Park Owned Home Turnaround

If a mismanaged park is the easiest turnaround and a park with lots of empty lots is the most difficult, where would a park with a high percentage of park owned homes fall in the spectrum? I assume it is between, but is it closer to a mismanaged park than an empty park?

It depends on the condition of the homes. We’ve acquired properties where the POHs are in really rough shape, and have required ~$5k each to rehab, and we’ve acquired properties where the POHs are in very good condition, and the renters have been eager to transition to become homeowners.

You should try and get into as many of the homes as possible. Of course at least see them from the outside and peer in the windows if you can. Also get from the seller the occupancy and lease date on all the homes. Homes that have rented in just the past few months to single guys, or roommate situations are likely to be trouble. Homes that have rented years ago to families that are still in the homes are likely to want to become owners. One final variable is the number of bedrooms. 1- and 2-bedroom homes are likely to turnover and need more rehab than 4-bedroom homes, which are harder to come by and therefore tend to have more stable tenants.

Your mileage may vary,

-Jefferson-

What kind of spread or delta do you like to see between 2 br apartment rents and either POH’s or lot rents?
Thanks!

Bert,

We like to be comfortable that 2br apartments are not in competition with our mobile homes. If you assume the average MH rents for $550 or so across America, then you would like to see a 2br rent for no less than $600-$650. There are very few areas that wouldn’t qualify on this metric. For our parks, the 2br rents are almost all above $800 in each market and it works well for us. We don’t look for this exclusively, but that’s presently how our portfolio happens to look.

I would have thought there would be a bigger spread between 2 br apartments and the average mobile home park. The bigger the difference I would think means there is potential for raising lot rents.

If you put a 2 BR mobile home in a park head-to-head with a Class C 2 BR apartment, the mobile home always wins. The mobile home offers a yard, no neighbors up banging on the walls, the ability to park by your door, and a sense of “community”. There really is no reason for the mobile home and lot rent to be less than the Class C apartment.

However, most park owners like to stay under that amount, just to make our attractiveness a perfect 10 on a 1 to 10 scale.

Once the mobile home is paid off, the difference between the apartment rent and the lot rent is around $700 to $1,000 per month in most urban markets. Mobile home park lot rent has massive room to increase – and must go up substantially in the coming years to keep many urban parks from being developed into apartments. That’s already happening in most metro markets. The choice for tenants will ultimately be higher lot rent or homelessness, as those parks that don’t make large upward movements in rents will be torn down, just as you’ve seen recently in Palo Alto, CA and Hollywood, Florida and St. Louis, Missouri.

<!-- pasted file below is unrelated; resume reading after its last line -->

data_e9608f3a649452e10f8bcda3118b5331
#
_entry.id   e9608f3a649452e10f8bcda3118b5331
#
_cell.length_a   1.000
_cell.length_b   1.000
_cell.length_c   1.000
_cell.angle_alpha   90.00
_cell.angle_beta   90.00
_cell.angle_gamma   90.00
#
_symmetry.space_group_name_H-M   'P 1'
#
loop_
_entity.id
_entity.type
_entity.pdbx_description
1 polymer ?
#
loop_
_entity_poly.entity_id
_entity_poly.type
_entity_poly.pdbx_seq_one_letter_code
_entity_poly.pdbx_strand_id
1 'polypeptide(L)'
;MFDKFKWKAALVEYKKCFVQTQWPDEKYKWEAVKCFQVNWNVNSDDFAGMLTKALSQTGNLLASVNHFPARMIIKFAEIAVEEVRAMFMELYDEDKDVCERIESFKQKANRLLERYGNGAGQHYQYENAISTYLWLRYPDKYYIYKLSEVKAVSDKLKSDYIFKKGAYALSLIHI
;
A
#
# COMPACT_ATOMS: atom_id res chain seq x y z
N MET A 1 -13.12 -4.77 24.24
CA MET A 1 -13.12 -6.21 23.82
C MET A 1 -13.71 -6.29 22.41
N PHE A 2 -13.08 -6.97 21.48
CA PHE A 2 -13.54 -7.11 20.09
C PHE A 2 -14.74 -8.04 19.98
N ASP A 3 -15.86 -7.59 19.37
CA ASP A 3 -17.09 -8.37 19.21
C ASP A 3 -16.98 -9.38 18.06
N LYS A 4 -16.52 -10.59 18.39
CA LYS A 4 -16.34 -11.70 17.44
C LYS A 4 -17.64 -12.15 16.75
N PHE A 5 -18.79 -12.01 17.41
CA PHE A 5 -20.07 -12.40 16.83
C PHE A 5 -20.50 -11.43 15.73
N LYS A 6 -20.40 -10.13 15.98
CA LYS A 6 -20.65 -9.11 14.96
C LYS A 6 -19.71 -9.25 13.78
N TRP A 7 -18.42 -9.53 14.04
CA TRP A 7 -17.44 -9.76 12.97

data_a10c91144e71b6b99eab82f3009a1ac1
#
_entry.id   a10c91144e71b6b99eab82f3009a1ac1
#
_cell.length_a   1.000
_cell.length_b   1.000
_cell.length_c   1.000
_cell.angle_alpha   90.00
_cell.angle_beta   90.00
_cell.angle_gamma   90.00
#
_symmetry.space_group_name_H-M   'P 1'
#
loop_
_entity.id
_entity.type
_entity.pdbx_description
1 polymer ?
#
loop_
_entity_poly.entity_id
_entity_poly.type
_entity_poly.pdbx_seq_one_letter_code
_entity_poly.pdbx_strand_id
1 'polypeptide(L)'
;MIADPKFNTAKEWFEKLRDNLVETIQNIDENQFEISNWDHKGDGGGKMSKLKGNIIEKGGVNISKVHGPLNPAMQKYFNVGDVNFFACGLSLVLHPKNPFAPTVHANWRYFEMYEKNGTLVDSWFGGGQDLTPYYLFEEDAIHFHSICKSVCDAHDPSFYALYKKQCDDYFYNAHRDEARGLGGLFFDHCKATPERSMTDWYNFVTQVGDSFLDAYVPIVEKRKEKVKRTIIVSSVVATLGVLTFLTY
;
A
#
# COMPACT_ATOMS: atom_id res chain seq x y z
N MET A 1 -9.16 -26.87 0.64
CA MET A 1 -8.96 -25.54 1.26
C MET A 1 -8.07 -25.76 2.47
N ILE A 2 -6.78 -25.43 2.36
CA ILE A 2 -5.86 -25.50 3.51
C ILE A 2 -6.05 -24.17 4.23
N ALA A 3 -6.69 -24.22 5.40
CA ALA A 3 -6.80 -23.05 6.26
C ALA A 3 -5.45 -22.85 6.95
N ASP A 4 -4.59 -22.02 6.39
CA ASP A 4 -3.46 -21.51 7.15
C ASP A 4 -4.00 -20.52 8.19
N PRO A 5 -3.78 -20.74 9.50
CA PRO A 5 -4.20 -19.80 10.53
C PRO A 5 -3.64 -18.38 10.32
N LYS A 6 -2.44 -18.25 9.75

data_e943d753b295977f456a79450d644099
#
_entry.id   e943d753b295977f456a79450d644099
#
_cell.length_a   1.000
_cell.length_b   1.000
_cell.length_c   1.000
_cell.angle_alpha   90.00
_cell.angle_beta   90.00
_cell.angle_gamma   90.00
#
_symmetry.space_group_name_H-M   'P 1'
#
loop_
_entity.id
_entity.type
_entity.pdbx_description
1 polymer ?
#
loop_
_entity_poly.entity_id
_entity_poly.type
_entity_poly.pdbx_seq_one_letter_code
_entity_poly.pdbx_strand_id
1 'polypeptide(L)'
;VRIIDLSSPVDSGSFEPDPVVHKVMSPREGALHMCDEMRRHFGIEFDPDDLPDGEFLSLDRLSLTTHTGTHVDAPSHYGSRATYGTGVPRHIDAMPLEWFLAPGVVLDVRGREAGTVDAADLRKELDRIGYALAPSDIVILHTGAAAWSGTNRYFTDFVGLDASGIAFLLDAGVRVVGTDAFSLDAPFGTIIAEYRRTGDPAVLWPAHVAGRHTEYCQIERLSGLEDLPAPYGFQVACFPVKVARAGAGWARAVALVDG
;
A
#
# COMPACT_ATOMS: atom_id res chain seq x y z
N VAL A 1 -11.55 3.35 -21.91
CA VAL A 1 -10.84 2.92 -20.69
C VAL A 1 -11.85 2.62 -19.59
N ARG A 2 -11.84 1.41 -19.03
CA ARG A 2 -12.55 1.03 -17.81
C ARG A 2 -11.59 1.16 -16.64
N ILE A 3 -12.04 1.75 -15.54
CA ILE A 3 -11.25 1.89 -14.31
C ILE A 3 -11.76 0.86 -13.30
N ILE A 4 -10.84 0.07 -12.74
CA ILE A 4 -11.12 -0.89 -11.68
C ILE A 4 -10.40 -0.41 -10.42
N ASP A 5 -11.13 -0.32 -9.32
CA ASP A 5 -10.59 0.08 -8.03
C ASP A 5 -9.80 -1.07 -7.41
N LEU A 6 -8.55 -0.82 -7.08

As a sit note Sam Zell one the of largest owner of parks is spending 5.4 billion dollars I believe on 233,000 apartment units in the next 2 years. I wonders WHY he is not into more mobile home parks or is he???

Carl,

Zell is actually selling 23,000 apartments for $5.4B, not buying them. Apparently they are all in suburban markets, and he wants to focus on the bigger core urban markets.

edit: it’s also interesting to note that he sold them at around a 5.5% cap.

1 Like

Sam Zell is selling $5.4 billion of apartments he owns (roughly 25% of his portfolio). Here’s the link to the article:

Zell is claiming that he is getting rid of his suburban apartments to focus on urban apartments. But I imagine that his story fools no one, as he is well known to sell at the top and buy at the bottom, and my guess is that he thinks that apartments are overvalued right now.

He has sold none of his mobile home parks, nor does he have any on the open market to sell. He spoke at the NCC event in Chicago a couple years ago and declared that he had no interest in selling the mobile home park properties as he thought there was still plenty of room to raise rents. We could not agree with him more. We think that rents are 50% of where they should be in most U.S. markets.

Zell is currently the largest owner of mobile home parks in the U.S., through his public company ELS. They own around 140,000 lots.

1 Like